The new FW11 electric bike has a lot going for it. It’s fast. It’s a two-seater. But perhaps the most remarkable part is just how massive the battery is, offering more range than almost any other retail e-bike.
The battery on most e-bikes is somewhere in the 500-700Wh range. Something along the lines of a 48V and 14Ah battery is quite standard these days. You’ll see them on everything from popular e-bikes to e-trikes.
But the WildeWay FW11 folding e-bike more than doubles it with a 48V 32Ah battery. For those keeping score at home, that’s a 1,536 Wh battery. It’s also removable, though the 20 lb (9 kg) battery won’t be easy to lug around by hand very far.
According to the company, that’s enough battery for a 60 mile (96 km) range on throttle only, and well over 100 miles (160 km) on pedal assist.
Throttle-only ranges are usually calculated around the Class 2 top speed limit of 20 mph (32 km/h), and that would be fitting for the FW11 as well. The only problem is that the FW11 doesn’t stop at just 20 mph; it can actually reach 30 mph (48 km/h) on both pedal assist and throttle.
The bike can presumably be limited to lower speed limits (a common feature among fast electric bicycles), which would be the responsible thing to do for anyone anticipating riding this in bike lanes and around other cyclists or pedestrians.
Even if you’re sticking to lower speed limits, the 750W continuous power rating of the motor and 1,000W peak power rating will surely help the bike accelerate quickly.
Since the FW11 e-bike is outfitted with a rear seat and foot pegs for a second passenger, that massive battery will come in handy while carrying heavier loads.
Most two-person e-bikes don’t come with twice the battery, though there are of course exceptions.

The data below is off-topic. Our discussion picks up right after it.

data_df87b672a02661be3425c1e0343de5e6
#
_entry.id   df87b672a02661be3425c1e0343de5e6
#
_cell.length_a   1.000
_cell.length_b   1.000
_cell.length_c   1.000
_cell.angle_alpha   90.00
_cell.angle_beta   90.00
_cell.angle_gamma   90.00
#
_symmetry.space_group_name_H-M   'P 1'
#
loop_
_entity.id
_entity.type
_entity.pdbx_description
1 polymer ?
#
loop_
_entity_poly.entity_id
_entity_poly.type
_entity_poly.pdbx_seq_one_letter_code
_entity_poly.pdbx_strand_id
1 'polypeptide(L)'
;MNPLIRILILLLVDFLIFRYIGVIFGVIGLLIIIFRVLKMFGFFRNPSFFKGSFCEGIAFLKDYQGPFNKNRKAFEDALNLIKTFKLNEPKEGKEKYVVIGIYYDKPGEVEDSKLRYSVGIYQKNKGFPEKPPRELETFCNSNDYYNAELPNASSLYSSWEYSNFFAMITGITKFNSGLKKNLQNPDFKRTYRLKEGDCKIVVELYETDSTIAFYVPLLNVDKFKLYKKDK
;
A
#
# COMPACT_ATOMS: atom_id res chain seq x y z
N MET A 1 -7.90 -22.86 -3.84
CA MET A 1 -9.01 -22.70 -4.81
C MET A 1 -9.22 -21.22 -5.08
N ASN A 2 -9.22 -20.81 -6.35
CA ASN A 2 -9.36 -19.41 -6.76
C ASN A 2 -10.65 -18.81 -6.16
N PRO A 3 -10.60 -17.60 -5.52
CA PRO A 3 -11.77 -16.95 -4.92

The rear rack is only rated for 110 lb (50 kg) though, so perhaps consider it more of a small girlfriend/wife or kiddo seat.
Still, it’s a pretty nice feature to see included.
In fact, the bike itself is rounded out by some pretty nice features. There are hydraulic disc brakes, front suspension, suspension seat post, full LED light package, fenders, and a 7-speed Shimano transmission.
The price is even quite fair, especially considering it basically has more than two standard e-bike batteries on it. At just $1,399, it is priced at less than many e-bikes with much more limited ranges.
There are actually two models available. The FW11 is a step-over frame, while the FW11S is a step-through frame.
I don’t know much about WildeWay yet, though I’m looking to get my hands on one of these e-bikes to test it out for a complete review. We rarely see such long range e-bikes, so it’s an interesting addition to the market.
For the vast majority of people, I think this much battery is overkill. But for delivery riders, couriers, and other folks who use their bike all day for work, this could be a great option to avoid swapping batteries in and out partway through the day.
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